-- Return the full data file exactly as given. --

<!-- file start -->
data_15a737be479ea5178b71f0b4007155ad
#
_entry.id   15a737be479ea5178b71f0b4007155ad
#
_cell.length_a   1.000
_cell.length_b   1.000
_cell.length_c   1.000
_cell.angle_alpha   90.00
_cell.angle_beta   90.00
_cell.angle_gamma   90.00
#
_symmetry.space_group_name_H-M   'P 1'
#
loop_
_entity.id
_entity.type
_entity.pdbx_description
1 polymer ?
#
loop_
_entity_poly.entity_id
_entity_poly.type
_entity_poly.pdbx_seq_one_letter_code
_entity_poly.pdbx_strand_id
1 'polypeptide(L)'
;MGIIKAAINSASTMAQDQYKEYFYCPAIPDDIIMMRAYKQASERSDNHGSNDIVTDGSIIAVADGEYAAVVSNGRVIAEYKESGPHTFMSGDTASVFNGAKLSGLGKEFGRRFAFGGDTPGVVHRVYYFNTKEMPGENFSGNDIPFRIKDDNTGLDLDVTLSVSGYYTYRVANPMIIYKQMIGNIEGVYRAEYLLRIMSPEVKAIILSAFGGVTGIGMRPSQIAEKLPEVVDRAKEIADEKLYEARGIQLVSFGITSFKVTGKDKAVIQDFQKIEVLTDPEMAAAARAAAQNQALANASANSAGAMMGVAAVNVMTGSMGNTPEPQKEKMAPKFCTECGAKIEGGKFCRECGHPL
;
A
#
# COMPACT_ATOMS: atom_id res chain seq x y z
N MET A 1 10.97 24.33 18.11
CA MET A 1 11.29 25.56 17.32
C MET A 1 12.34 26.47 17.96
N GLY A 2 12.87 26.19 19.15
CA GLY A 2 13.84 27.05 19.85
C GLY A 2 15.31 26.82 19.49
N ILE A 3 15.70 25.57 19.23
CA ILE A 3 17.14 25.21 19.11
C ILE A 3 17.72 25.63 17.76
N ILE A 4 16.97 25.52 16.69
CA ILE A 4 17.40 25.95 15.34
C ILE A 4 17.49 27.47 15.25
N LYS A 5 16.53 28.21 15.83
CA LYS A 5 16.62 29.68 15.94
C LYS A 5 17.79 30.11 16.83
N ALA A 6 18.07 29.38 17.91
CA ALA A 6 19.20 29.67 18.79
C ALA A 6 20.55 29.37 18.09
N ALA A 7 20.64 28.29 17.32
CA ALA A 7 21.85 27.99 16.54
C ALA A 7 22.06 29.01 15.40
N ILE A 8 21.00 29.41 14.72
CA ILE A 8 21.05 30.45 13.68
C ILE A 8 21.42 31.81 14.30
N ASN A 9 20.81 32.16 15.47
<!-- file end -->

data_15a737be479ea5178b71f0b4007155ad
#
_entry.id   15a737be479ea5178b71f0b4007155ad
#
_cell.length_a   1.000
_cell.length_b   1.000
_cell.length_c   1.000
_cell.angle_alpha   90.00
_cell.angle_beta   90.00
_cell.angle_gamma   90.00
#
_symmetry.space_group_name_H-M   'P 1'
#
loop_
_entity.id
_entity.type
_entity.pdbx_description
1 polymer ?
#
loop_
_entity_poly.entity_id
_entity_poly.type
_entity_poly.pdbx_seq_one_letter_code
_entity_poly.pdbx_strand_id
1 'polypeptide(L)'
;MGIIKAAINSASTMAQDQYKEYFYCPAIPDDIIMMRAYKQASERSDNHGSNDIVTDGSIIAVADGEYAAVVSNGRVIAEYKESGPHTFMSGDTASVFNGAKLSGLGKEFGRRFAFGGDTPGVVHRVYYFNTKEMPGENFSGNDIPFRIKDDNTGLDLDVTLSVSGYYTYRVANPMIIYKQMIGNIEGVYRAEYLLRIMSPEVKAIILSAFGGVTGIGMRPSQIAEKLPEVVDRAKEIADEKLYEARGIQLVSFGITSFKVTGKDKAVIQDFQKIEVLTDPEMAAAARAAAQNQALANASANSAGAMMGVAAVNVMTGSMGNTPEPQKEKMAPKFCTECGAKIEGGKFCRECGHPL
;
A
#
# COMPACT_ATOMS: atom_id res chain seq x y z
N MET A 1 10.97 24.33 18.11
CA MET A 1 11.29 25.56 17.32
C MET A 1 12.34 26.47 17.96
N GLY A 2 12.87 26.19 19.15
CA GLY A 2 13.84 27.05 19.85
C GLY A 2 15.31 26.82 19.49
N ILE A 3 15.70 25.57 19.23
CA ILE A 3 17.14 25.21 19.11
C ILE A 3 17.72 25.63 17.76
N ILE A 4 16.97 25.52 16.69
CA ILE A 4 17.40 25.95 15.34
C ILE A 4 17.49 27.47 15.25
N LYS A 5 16.53 28.21 15.83
CA LYS A 5 16.62 29.68 15.94
C LYS A 5 17.79 30.11 16.83
N ALA A 6 18.07 29.38 17.91
CA ALA A 6 19.20 29.67 18.79
C ALA A 6 20.55 29.37 18.09
N ALA A 7 20.64 28.29 17.32
CA ALA A 7 21.85 27.99 16.54
C ALA A 7 22.06 29.01 15.40
N ILE A 8 21.00 29.41 14.72
CA ILE A 8 21.05 30.45 13.68
C ILE A 8 21.42 31.81 14.30
N ASN A 9 20.81 32.16 15.47